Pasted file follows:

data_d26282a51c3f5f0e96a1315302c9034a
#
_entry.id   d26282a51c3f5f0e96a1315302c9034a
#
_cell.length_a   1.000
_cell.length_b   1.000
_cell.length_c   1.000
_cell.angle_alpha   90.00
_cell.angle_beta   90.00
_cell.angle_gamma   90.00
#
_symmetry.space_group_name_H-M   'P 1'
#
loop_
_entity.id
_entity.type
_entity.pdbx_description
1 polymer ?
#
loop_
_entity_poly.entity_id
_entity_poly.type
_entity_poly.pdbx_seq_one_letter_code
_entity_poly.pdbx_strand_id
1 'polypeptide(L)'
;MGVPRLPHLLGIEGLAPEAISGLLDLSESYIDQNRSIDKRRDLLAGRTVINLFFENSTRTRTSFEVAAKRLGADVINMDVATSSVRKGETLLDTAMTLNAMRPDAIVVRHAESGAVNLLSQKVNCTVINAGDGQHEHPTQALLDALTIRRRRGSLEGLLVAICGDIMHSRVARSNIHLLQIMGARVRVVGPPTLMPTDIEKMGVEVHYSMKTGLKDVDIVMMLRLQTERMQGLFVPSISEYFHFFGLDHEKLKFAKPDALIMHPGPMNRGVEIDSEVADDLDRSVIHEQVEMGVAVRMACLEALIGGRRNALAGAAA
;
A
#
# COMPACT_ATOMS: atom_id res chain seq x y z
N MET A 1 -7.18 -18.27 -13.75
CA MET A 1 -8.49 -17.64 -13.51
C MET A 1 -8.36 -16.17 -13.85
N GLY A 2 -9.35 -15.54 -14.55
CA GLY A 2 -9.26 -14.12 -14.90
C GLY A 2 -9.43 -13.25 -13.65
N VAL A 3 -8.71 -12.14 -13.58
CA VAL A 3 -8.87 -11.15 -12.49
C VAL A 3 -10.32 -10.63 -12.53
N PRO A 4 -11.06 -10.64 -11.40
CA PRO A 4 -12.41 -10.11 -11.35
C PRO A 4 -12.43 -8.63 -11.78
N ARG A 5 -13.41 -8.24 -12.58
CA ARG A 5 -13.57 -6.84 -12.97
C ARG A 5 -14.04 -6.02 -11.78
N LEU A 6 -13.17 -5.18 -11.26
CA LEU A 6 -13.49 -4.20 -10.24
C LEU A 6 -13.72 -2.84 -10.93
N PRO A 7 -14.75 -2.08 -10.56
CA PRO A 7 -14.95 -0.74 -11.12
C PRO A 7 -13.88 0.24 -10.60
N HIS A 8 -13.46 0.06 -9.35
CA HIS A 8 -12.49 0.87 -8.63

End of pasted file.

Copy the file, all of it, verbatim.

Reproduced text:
data_d26282a51c3f5f0e96a1315302c9034a
#
_entry.id   d26282a51c3f5f0e96a1315302c9034a
#
_cell.length_a   1.000
_cell.length_b   1.000
_cell.length_c   1.000
_cell.angle_alpha   90.00
_cell.angle_beta   90.00
_cell.angle_gamma   90.00
#
_symmetry.space_group_name_H-M   'P 1'
#
loop_
_entity.id
_entity.type
_entity.pdbx_description
1 polymer ?
#
loop_
_entity_poly.entity_id
_entity_poly.type
_entity_poly.pdbx_seq_one_letter_code
_entity_poly.pdbx_strand_id
1 'polypeptide(L)'
;MGVPRLPHLLGIEGLAPEAISGLLDLSESYIDQNRSIDKRRDLLAGRTVINLFFENSTRTRTSFEVAAKRLGADVINMDVATSSVRKGETLLDTAMTLNAMRPDAIVVRHAESGAVNLLSQKVNCTVINAGDGQHEHPTQALLDALTIRRRRGSLEGLLVAICGDIMHSRVARSNIHLLQIMGARVRVVGPPTLMPTDIEKMGVEVHYSMKTGLKDVDIVMMLRLQTERMQGLFVPSISEYFHFFGLDHEKLKFAKPDALIMHPGPMNRGVEIDSEVADDLDRSVIHEQVEMGVAVRMACLEALIGGRRNALAGAAA
;
A
#
# COMPACT_ATOMS: atom_id res chain seq x y z
N MET A 1 -7.18 -18.27 -13.75
CA MET A 1 -8.49 -17.64 -13.51
C MET A 1 -8.36 -16.17 -13.85
N GLY A 2 -9.35 -15.54 -14.55
CA GLY A 2 -9.26 -14.12 -14.90
C GLY A 2 -9.43 -13.25 -13.65
N VAL A 3 -8.71 -12.14 -13.58
CA VAL A 3 -8.87 -11.15 -12.49
C VAL A 3 -10.32 -10.63 -12.53
N PRO A 4 -11.06 -10.64 -11.40
CA PRO A 4 -12.41 -10.11 -11.35
C PRO A 4 -12.43 -8.63 -11.78
N ARG A 5 -13.41 -8.24 -12.58
CA ARG A 5 -13.57 -6.84 -12.97
C ARG A 5 -14.04 -6.02 -11.78
N LEU A 6 -13.17 -5.18 -11.26
CA LEU A 6 -13.49 -4.20 -10.24
C LEU A 6 -13.72 -2.84 -10.93
N PRO A 7 -14.75 -2.08 -10.56
CA PRO A 7 -14.95 -0.74 -11.12
C PRO A 7 -13.88 0.24 -10.60
N HIS A 8 -13.46 0.06 -9.35
CA HIS A 8 -12.49 0.87 -8.63